ZURICH: FIFA presidential campaign Jerome Champagne wants a fundamental reconstruction of the world football federation’s development support system writes KEIR RADNEDGE.
One element could see rich nations allocating a percentage of their television rights to the development programme.
Critics of FIFA have viewed the development programmes with suspicion, even after recent management reforms, because of concerns over political influence and patronage.
Frenchman Champagne, who launched his campaign in London in January, addresses this in his latest thesis circulated among the game’s 200-plus national associations.
Champagne, who spent 11 years in senior roles within FIFA until his ousting in January 2010, believes that the future health of world football is threatening by an increasing financial imbalance.
Hence the importance of a development support programme which opens up equal opportunities for progress among federations in the developing world.
Champagne is proposing a ‘FIFA world high council for football development’ which would bring together organisers of cash-rich competitions (FIFA, confederations, associations, leagues) and representatives of beneficiary federations.
He says: “The high council’s tasks would include the definition of development strategies and programs with capacity to decide and monitor in order to ensure the transparency and the traceability of the earmarked funds.”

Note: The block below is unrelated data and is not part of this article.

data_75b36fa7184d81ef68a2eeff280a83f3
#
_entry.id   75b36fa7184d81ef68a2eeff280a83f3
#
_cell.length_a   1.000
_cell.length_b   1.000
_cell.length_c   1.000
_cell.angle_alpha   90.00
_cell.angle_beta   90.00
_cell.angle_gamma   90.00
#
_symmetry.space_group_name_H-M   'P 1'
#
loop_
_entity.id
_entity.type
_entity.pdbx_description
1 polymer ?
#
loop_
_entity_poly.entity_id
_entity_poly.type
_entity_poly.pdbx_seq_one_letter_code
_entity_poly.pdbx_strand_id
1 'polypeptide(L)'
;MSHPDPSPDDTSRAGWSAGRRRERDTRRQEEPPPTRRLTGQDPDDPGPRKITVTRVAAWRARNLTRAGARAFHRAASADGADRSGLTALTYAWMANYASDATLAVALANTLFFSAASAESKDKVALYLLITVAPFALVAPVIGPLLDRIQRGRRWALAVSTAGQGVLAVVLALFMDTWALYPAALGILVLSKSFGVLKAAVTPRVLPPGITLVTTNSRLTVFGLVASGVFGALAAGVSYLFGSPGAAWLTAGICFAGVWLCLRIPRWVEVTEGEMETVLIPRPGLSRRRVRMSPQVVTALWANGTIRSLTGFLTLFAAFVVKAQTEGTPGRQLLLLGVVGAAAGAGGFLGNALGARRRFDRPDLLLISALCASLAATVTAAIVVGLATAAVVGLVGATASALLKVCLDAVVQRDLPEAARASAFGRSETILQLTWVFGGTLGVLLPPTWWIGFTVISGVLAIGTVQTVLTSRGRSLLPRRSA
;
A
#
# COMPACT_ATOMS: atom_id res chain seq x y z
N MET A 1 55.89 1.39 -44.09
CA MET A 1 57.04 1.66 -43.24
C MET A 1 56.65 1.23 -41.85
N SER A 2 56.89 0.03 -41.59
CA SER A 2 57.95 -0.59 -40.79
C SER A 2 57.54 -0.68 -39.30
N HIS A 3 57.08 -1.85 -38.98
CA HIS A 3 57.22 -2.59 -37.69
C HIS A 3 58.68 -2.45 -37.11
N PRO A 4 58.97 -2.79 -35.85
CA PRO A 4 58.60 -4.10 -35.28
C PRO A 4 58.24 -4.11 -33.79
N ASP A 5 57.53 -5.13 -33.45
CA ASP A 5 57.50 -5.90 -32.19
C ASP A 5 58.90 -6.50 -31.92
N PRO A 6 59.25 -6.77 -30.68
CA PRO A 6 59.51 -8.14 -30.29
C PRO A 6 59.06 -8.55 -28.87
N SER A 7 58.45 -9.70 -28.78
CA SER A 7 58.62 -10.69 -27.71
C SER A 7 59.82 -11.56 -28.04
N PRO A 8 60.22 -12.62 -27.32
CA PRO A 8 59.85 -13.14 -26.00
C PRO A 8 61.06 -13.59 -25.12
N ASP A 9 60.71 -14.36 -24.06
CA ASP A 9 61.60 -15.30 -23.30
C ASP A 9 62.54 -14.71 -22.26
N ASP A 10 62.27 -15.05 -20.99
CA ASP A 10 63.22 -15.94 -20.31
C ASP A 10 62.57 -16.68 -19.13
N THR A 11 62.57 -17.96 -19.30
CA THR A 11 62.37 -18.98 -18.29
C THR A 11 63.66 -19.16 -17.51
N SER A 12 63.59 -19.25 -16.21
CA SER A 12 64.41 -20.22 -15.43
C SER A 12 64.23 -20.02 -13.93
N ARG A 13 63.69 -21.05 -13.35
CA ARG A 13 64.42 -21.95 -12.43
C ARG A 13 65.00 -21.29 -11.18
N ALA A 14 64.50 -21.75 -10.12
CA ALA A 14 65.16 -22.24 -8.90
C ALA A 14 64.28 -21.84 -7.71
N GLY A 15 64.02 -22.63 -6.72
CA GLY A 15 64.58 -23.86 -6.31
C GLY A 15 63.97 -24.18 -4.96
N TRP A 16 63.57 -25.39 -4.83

A ‘world fund’ managed by the high council would aggregate existing funds and would also receive a contribution calculated on a percentage of internationally-sold TV rights. This would include rich nations allocating a percentage of their television rights to the development programme.
Efficiency and justice
Champagne explains: “For more efficiency as well as more justice, one could imagine a system where funds made available from the TV rights sold in a particular country would be earmarked as a ‘return’ to that particular country to ‘compensate’ and strengthen local football.”
He believes that the original development strategy of financing administrative facilities had been accomplished; now was the time for development cash to be invested in growing domestic club and competition systems.
Oceania and the Caribbean were regions worthy of priority consideration.
Champagne says: “The club is the basic cell of our sport and it is around the clubs where the future of football, of youth training and the success of the national teams will be at stake.”
So far Champagne is the only contender to declare himself a candidate for the presidential election in May next year. Current president Sepp Blatter is expected, during Congress in Sao Paulo in June, to confirm a wish to carry on. A challenge from UEFA’s French leader Michel Platini is looking increasingly unlikely.